However, a good deal of work remains before the preset method can lay the basis for operational monitoring of subsea CO2 leakage in the water column. 

For instance, the present work required resource intensive discrete sampling and analyses of the seawater immediately around/above a known CO2 seep i.e. hydrothermal vents. The next step is to optimize the technique for in situ autonomous instrumentation which can be used for location and/or 3-dimentional mapping of CO2 seepage into the water column.


 Botnen, H. A., Omar, A. M., Thorseth, I., Johannessen, T. and Alendal, G. (2015), The effect of submarine CO2 vents on seawater: Implications for detection of subsea carbon sequestration leakage. Limnology and Oceanography, 60: 402–410. doi: 10.1002/lno.10037

Facts : 

  • The study has been done as part of the EU FP7 project ECO2, and Norwegian Research Council projects SECURE and FME SUCCESS.
  • A number of subsea storage demonstration projects are in operation worldwide and two of these are located in Norway: Sleipner in the North Sea and Snøhvit in the Barents Sea where 1.0 and 0.7 million tonnes CO2 per annum (Mt CO2 yr-1), respectively, is separated from produced gas and re-injected into deep saline formations.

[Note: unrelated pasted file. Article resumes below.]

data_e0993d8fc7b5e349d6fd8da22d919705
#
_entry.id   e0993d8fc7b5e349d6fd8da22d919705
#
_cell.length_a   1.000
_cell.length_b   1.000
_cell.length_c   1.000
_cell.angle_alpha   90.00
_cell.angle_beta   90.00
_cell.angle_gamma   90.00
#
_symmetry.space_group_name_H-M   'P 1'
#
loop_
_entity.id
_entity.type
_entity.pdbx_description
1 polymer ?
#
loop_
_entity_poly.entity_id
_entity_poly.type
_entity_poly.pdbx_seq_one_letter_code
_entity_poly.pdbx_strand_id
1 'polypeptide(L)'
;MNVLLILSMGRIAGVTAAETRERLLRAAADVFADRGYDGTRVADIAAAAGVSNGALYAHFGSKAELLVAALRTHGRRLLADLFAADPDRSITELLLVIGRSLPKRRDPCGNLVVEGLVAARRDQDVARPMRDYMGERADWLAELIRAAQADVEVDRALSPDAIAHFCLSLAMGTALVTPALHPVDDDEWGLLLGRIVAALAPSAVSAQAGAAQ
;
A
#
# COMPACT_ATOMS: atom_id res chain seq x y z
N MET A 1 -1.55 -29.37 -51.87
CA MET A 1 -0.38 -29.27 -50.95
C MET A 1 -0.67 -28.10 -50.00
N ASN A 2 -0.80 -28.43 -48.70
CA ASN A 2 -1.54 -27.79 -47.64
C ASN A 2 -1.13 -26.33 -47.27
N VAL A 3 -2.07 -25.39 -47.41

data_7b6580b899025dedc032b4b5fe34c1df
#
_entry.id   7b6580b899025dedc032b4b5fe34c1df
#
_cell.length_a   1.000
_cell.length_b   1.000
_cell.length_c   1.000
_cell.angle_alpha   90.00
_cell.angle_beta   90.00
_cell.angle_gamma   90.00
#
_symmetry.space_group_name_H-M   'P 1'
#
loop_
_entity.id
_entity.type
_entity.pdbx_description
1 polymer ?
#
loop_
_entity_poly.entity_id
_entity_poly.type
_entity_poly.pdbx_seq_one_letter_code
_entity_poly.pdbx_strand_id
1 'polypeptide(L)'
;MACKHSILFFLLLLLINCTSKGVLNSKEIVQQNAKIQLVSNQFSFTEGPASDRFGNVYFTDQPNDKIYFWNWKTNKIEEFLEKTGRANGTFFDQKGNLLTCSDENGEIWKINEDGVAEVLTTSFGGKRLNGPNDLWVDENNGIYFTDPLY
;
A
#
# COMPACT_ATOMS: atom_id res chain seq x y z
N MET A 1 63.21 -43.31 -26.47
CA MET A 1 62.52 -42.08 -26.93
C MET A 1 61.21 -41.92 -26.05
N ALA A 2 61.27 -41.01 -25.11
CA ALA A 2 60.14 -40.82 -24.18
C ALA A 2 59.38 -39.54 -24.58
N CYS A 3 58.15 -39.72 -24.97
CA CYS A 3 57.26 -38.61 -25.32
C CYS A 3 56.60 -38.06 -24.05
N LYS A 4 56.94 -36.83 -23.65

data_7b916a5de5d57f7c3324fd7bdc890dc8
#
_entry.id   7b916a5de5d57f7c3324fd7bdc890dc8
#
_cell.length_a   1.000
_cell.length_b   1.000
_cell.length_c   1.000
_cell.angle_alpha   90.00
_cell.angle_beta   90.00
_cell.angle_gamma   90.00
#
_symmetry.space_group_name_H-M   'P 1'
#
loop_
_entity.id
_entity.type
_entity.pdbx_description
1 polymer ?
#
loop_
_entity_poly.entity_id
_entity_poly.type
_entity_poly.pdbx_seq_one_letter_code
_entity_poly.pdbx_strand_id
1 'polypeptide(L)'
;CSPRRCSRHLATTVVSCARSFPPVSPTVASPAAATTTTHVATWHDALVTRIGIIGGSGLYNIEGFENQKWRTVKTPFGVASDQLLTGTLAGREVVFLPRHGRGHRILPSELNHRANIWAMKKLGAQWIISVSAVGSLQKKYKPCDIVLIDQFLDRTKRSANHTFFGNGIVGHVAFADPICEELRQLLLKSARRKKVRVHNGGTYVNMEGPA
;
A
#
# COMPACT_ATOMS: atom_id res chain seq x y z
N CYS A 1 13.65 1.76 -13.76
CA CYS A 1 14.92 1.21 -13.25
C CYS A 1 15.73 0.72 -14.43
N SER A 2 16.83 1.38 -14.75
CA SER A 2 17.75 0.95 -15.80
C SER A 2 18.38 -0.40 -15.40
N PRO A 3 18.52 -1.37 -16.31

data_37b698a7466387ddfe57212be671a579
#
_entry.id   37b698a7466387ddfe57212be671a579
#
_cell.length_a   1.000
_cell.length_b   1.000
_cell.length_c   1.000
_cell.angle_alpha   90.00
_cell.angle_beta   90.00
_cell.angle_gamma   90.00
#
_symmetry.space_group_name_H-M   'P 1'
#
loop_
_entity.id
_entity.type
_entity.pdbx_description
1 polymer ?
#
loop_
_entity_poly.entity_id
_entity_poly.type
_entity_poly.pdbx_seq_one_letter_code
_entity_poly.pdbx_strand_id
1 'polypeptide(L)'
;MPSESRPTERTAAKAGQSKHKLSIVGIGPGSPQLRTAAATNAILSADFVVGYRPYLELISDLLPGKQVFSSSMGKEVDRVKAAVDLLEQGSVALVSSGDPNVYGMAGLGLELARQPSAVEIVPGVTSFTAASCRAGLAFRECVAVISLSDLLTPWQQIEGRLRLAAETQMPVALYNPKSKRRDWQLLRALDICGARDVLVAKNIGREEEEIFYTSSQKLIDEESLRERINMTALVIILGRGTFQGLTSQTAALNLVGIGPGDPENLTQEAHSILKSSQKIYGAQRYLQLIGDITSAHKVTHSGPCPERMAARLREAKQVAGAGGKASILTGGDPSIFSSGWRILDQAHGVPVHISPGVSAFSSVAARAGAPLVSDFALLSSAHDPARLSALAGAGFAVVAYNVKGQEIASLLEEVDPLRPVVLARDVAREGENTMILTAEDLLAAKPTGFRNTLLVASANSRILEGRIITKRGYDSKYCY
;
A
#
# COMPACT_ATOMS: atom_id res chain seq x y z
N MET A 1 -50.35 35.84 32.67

• Regulations require monitoring of the storage site to determine the whereabouts of stored CO2 and to detect/prevent adverse effects for the surrounding environment (e.g., Directive 2009/31/EC of the European Parliament; OECD/IEA 2012). In particular, monitoring of the water column is important because the EU Emissions Trading Scheme treats leakage of the stored CO2 into seawater as emissions (IEA GHG 2012).

March 24, 2015, 10:40 a.m.

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cp: 2018-12-17 01:15:52